In this context, non-cumulative preferential dividend rights mean that, in the scenario that a company does not pay any dividends in a particular year, the investor loses the right to receive a dividend. Cumulative dividend rights, however, mean that in the scenario that a company does not issue dividends in a particular year, the investor carries over the right to receive a dividend. A company operating under the latter agreement with regards to dividends must pay the investor all dividends before paying any ordinary shareholders.

Legal Documents
A term sheet typically defines all of the legal documents that will be used to establish a deal. In Australia, the general trend is weighted heavily toward AVCAL documents for seed and series A sounds.

AVCAL Documents
The Australian Private Equity and Venture Capital Association Limited, or AVCAL, is an Australian association of sophisticated investors that primarily consists of private equity and venture capital investors. AVCAL has issued a suite of documents entitled “Open Source Seed Financing Documents,” which are available for public use by Australian startups and investors.

Shareholder’s Agreement

A shareholder’s agreement is the most important document for any startup, and should explicitly define the relationship between directors and shareholders. A shareholder’s agreement will define factors that include:

● The issuance of new shares
● The sale of existing shares
● Any duties assigned to directors
● How board or shareholder meetings will be conducted
● Dispute resolution processes

Some startups choose to draft an entire shareholder’s agreement before seeking external investors, or delay drafting a shareholder’s agreement until rasing a round — the time a startup drafts this document may change based on the term sheet.

Subscription Agreement

Subscription agreements define and formalize the terms of an investment by a specific investor. This agreement is based on the final term sheet in most cases and will specify factors that include:

● The total number of shares a startup will issue
● The subscription price for each share
● The time at which the startup will issue shares
● Any company or, if relevant, founder warranties

Company warranties are statements that allow investors to ensure that all actions performed in establishing the agreement are above board.

IP Assignment Agreement

The intellectual property, or IP, of a startup is critical to its value. Startup founders often own the IP of their startup personally in early stages. It’s important, however, to ensure that any intellectual property is assigned to the same company an investor is investing in.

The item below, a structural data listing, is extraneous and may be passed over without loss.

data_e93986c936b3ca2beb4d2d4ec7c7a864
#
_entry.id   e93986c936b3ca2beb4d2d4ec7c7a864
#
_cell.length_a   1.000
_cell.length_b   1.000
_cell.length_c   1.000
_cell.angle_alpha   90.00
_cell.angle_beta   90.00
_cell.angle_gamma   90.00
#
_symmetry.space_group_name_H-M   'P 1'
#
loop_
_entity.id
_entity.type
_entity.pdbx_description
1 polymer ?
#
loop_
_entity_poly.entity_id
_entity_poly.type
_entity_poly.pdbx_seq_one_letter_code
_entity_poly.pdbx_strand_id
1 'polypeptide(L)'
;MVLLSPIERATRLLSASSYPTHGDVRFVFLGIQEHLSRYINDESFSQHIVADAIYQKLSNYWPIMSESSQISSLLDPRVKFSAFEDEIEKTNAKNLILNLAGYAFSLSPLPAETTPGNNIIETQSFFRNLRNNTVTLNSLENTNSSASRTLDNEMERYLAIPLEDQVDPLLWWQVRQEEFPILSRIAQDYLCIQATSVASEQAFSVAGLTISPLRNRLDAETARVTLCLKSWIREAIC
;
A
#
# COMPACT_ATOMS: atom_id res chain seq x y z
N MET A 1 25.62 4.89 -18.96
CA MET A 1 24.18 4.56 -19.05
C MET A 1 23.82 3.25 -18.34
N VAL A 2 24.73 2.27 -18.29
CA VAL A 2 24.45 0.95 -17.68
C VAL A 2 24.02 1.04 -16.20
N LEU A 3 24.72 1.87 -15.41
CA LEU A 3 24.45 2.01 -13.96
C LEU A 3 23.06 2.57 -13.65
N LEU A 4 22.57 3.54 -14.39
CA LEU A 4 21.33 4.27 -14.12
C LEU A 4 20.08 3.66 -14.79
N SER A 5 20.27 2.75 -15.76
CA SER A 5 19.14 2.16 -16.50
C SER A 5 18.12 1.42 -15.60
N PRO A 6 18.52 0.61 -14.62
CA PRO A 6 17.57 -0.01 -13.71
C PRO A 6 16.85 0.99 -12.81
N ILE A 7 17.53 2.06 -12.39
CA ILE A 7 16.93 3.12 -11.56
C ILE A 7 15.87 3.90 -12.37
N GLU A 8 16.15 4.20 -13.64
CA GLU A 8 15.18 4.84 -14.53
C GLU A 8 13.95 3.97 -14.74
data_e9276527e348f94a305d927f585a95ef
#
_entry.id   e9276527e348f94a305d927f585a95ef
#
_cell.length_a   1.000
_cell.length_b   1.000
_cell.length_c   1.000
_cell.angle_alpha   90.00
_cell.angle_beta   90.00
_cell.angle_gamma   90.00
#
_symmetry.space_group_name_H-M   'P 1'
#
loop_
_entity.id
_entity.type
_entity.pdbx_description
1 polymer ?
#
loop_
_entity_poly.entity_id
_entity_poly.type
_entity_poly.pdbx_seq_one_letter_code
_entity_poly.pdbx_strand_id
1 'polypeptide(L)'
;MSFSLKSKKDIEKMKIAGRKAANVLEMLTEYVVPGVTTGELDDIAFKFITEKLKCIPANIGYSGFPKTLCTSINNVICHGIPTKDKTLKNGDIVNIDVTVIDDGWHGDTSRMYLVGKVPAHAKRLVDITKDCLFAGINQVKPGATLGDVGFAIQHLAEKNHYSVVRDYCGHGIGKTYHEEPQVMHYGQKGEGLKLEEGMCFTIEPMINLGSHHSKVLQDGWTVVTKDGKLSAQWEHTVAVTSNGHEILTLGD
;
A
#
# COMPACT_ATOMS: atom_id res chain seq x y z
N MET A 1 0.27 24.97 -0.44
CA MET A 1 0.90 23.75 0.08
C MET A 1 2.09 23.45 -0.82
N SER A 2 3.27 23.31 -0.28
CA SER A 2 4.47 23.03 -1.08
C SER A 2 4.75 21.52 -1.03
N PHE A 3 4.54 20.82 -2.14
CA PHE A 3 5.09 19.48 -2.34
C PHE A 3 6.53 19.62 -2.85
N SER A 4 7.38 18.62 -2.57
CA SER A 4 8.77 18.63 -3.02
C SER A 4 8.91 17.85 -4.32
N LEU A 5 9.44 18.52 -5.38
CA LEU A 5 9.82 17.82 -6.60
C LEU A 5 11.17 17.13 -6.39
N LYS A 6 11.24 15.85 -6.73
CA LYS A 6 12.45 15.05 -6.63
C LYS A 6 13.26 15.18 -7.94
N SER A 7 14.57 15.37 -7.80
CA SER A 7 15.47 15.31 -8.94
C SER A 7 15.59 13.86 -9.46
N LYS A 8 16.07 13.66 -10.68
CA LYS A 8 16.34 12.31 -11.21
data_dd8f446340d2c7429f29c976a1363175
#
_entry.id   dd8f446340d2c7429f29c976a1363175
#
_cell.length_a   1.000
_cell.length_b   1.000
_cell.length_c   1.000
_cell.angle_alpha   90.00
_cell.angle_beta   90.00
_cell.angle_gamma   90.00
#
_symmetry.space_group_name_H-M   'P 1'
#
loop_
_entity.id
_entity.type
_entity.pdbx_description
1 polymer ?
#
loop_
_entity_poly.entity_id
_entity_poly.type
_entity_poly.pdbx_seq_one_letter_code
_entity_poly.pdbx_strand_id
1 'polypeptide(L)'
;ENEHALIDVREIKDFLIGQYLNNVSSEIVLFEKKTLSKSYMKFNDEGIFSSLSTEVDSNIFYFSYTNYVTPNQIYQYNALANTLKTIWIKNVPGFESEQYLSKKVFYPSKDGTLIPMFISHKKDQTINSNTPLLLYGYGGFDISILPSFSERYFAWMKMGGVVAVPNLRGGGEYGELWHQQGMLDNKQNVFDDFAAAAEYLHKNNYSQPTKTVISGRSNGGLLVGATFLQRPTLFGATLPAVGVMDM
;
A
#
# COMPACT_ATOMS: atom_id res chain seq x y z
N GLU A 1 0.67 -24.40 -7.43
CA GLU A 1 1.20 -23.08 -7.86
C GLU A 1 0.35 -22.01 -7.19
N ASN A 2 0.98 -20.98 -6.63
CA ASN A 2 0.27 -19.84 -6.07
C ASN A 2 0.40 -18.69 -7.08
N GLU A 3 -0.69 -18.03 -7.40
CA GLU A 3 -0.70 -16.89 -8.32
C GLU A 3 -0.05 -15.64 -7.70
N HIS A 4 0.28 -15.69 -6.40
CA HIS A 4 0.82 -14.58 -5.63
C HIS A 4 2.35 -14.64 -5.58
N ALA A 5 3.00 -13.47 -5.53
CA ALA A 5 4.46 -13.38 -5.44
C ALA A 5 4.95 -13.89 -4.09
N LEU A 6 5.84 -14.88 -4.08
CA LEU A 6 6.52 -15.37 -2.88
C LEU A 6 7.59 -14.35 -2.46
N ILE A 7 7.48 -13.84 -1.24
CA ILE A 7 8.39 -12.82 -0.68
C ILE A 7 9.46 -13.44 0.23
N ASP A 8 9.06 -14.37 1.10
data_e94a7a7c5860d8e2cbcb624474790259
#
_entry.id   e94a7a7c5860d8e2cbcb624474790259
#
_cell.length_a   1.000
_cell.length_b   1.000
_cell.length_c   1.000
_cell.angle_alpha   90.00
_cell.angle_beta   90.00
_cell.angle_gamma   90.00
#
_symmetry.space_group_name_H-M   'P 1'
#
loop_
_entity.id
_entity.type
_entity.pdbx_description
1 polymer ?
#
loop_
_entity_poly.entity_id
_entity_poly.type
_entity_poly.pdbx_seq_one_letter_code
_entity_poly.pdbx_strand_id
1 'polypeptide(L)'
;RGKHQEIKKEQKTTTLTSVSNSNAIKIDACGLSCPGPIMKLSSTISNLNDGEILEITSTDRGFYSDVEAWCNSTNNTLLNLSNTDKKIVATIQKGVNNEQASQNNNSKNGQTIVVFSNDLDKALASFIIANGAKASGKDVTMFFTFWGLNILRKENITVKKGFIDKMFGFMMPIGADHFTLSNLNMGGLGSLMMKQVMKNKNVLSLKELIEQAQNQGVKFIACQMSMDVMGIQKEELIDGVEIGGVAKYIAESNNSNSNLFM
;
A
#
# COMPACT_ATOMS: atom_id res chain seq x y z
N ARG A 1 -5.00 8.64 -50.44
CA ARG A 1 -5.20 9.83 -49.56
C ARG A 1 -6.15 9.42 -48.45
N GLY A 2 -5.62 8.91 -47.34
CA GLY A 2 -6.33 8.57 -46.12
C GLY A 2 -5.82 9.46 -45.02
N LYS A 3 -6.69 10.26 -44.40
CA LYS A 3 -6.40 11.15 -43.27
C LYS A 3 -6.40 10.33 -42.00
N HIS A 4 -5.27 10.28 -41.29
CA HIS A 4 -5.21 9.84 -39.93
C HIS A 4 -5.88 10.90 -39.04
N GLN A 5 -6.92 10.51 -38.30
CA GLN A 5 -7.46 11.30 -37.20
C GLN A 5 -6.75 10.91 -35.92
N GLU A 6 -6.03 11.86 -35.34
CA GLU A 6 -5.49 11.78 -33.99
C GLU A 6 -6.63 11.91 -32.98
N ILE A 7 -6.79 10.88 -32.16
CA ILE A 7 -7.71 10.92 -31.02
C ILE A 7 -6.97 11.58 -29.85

To achieve this, an IP assignment agreement is necessary, which transfers the ownership of the intellectual property to the company. Some startups may also require an IP assignment agreement if they use external developers without a developer agreement, or if they incorporate a holding company that will hold the assets of the operating company.

Employment Contracts

In some cases, startups may raise around without first establishing employment contracts for founders, but this scenario is rare. As a general rule investors will want to ensure that a startup has formally employed its founders.

Cap Table

The capitalisation table or cap table of a startup is a spreadsheet that explicitly defines who owns shares in a startup and how much. While the formulas used to determine shareholdings in a cap table are relatively straightforward, incorrect cap table calculations are common within the startup ecosystem.

Accurate cap table management relies on precision in recording all transactions that affect the valuation of a company. These transactions can include sales transfers, option issuances, conversions of debt to equity, or any exercises of options.

Taking control of and accurately managing equity is a critical element of legal preparation for any startup. It’s important to analyze and compare new financing rounds in order to gain insight and make the best decisions regarding capital raises.

If using cap table spreadsheets or other pre-drafted solutions to generate a cap table, it’s best to work with templates that allow founders to view and manage startup shareholding and options, minimise the amount of time spent on time-consuming calculations, track all types of equity events, and calculate both pre-money and post-money valuations.

Key Takeaways

Ensuring that your startup has the correct legal documents organized before they become necessary can have a significant impact on the future health of your business. Understanding the key legal documents your startup needs will help you create a strong legal foundation that will grow alongside your startup.

Launching a startup in Australia can be a complex process. If you’re currently in the process of launching a startup in Australia and aren’t sure what kind of documentation you’ll need to organize, reach out to Fullstack for guidance today.